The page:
I AM reliably informed that a calculator doesn’t commit mistakes like some ‘daladala’ conductors do with bus fare change deliberately, and over which passengers with short, rather long temper, threaten to do to them, what in legal circles is known as malice aforethought.
That’s why, being mathematically-arithmetically hopeless, it’s my favourite gadget. I consulted it the other day and it told me that my age, 64 ( Whow ! I am a very non-young creature) is the equivalent of roughly three and a half times Tanzania’s voting age.
I mused that, if the next General Election were held next week, I should vote a maximum of three times; and, being a fairly mischievous creature, I would cast a vote for the three top presidential contenders !
That would spare me the unwelcome prospect of dying of a heart attack, because whoever would emerge victor, and whichever polices the party on whose ticket he would seek to become the county’s Boss of Bosses (BoB) would be okay with me.
I would only be bothered if one of the polices would be to ban the so-called golden waters of Ilala Mchikichini, and to compel people with thirst to quench, frustrations to assassinate, and souls to soothe, to drink something called togwa.
Togwa’s English translation is something I am in desperate need of a translator to volunteer, free of charge at bestm and two bottles of beer of the volunteer’s choice, at worst !
The other evening, I was at a joint whose owner, Chris Uzima wa Milele, underestimates the intelligence of his mostly adult patrons, by naming it ‘Bia Haileweshi Ng’o Bar.’ He thought they would guzzle beer the way fish guzzle water, remain sober, and return home as sober as milk-murdering babies. In spite of being a big liar though, many people flocked there, due to the name sounding cool.
It is where I bumped into a senior citizen who, like me, on account of owning about six and a half decades, would be entitled to cast three ballots in a presidential election, if the constitution were amended to provide for that provision.
His name was Coxman Mutansumbua some names are quite some names ! Our acquaintance stretches back to the bush primary schooling era in the early 60s, when our combined age was below 18.
It meant that, we couldn’t join forces to pretend that we represented one person, who would cast ballots to elect a president, an MP and a councilor. Here we were now, mathematically entitled to vote three times each, but being restricted to do so only once, if elections were to be held soon.
Intermittent with slaughtering beer, we recalled the schooling days, including the head teacher, Mwalimu Waitu Kasinge, who, on a no-miss basis, wore a white hat, white shirt, white pair of shorts, white shoes, white socks, and was strongly suspected to wear white underpants. I reminded Cox of how he fraudulently won the election for Class 3 monitor, that we both contested, through a campaign period rumour, that I was a bed wetter.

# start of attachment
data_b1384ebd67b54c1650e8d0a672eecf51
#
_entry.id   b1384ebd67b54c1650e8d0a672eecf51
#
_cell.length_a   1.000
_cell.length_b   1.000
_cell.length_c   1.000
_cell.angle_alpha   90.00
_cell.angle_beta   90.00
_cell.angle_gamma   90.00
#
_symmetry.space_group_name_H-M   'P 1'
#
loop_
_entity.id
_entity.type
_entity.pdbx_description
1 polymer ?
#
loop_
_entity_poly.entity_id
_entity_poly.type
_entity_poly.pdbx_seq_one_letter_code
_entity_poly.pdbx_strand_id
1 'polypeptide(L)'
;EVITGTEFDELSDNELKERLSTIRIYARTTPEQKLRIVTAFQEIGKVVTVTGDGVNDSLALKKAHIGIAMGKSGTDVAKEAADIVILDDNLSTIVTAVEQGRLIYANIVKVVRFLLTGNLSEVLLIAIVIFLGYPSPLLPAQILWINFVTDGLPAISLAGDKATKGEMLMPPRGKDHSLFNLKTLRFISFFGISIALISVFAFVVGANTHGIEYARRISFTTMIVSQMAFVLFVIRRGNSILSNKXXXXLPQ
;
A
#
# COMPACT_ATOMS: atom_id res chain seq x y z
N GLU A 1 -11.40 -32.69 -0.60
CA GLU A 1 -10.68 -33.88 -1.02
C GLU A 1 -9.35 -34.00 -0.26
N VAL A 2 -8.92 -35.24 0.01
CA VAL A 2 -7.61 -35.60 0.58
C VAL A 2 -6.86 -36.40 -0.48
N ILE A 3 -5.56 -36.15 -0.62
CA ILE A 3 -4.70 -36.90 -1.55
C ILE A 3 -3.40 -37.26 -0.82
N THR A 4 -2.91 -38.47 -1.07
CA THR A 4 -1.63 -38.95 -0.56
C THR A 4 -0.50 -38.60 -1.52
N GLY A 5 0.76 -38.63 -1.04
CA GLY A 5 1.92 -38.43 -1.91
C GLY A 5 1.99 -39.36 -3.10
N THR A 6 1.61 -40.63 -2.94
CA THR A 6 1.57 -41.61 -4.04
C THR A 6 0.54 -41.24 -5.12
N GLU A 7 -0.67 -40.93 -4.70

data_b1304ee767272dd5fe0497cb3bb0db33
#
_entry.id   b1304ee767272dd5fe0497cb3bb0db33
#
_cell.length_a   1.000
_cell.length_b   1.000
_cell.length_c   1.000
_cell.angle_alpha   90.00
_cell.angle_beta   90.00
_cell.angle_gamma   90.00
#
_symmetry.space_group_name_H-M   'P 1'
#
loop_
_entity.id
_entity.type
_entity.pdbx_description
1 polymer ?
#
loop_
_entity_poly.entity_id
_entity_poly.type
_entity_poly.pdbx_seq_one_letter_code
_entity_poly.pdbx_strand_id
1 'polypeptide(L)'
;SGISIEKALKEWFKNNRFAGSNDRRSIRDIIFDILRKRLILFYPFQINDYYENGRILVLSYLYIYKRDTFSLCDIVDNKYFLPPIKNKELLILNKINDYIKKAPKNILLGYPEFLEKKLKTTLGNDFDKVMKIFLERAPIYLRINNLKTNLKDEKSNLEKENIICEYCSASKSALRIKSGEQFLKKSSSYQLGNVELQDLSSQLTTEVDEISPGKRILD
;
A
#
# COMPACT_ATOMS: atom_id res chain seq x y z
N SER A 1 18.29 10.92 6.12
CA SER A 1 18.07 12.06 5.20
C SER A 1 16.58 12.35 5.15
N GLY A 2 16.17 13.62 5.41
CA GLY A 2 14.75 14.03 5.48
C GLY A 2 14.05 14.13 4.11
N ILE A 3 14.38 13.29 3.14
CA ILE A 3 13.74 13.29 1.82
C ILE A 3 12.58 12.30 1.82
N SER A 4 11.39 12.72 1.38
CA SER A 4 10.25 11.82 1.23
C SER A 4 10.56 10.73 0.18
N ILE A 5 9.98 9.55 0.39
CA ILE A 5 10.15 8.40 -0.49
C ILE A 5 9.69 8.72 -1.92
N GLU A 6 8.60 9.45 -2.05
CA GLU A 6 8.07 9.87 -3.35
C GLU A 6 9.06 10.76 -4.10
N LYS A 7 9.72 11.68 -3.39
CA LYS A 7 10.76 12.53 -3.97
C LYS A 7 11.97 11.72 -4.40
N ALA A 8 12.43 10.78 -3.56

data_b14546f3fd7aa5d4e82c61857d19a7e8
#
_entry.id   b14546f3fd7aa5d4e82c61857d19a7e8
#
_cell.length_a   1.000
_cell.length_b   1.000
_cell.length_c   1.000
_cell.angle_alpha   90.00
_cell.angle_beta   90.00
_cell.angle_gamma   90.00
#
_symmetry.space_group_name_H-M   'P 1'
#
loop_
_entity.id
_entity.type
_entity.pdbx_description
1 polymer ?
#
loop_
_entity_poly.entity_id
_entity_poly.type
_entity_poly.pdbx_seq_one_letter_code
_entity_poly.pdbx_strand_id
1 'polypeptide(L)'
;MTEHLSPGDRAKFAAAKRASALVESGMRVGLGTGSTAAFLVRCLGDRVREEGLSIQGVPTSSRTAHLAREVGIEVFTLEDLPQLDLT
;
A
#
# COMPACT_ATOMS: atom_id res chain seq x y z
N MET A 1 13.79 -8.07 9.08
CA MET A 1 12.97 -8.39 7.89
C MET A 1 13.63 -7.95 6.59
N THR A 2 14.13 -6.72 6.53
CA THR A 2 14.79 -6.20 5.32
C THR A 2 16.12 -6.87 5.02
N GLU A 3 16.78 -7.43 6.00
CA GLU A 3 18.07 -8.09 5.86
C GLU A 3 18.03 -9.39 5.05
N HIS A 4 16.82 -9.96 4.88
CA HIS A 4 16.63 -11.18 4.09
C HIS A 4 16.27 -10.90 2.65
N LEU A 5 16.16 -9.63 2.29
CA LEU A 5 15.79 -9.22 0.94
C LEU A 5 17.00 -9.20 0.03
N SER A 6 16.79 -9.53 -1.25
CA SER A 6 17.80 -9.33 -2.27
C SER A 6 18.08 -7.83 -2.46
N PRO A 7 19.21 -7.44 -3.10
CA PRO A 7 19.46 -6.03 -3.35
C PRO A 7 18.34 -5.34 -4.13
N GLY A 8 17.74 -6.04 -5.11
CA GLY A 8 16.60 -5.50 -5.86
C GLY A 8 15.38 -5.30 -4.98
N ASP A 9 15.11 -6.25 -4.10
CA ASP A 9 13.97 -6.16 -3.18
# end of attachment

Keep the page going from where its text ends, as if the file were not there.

He laughed heartily, apologized (the most belated apology since the world was created) and urged me not to spoil the evening by outdated, irrelevant school-era stories. I obliged, promising to stick to post-school, adult, relevant stories.
I re-congratulated him for his heroism dating back 35 years, by marrying a very beautiful woman, Nancy, defeating about 30 other contenders. Mighty excited, he branded me a super hero; praise I was sure was engineered by beer beginning to register its unholy impact; and proof that the name of the bar was grossly misleading.
Shortly thereafter, Mrs Mutansumbua stormed in, and gave him the photocopy of a note she had found in his jacket, while rearranging his clothes after his departure for the bar. It was a ‘thank you’ note from a lady called Lulu, for a splendid phone tablet he had bought for her as a birthday gift two days earlier.
The traditionally flawlessly-talking Coxman stammered, as he manufactured a king size lie to the effect that he knew not a single woman called Lulu in the world except his aunt who died 20 years previously.
He swore that the note was sneaked into the jacket at the office by his bloody enemies. She punched the husband, whose nose said “hi” to the floor below.
He rose, tried to punch her, but his hand, as loose as a measuring tape, couldn’t rise to the occasion, thus neutralizing eruption of the Third World War. Cox’s bladder loosened, prompting him to do, involuntarily, what he had falsely accused me of doing at school 55 years ago, in order to wreck my electoral prospects for becoming a monitor. I speculated that what happened represented what in certain circles is known as ‘ngoma droo’; a draw match !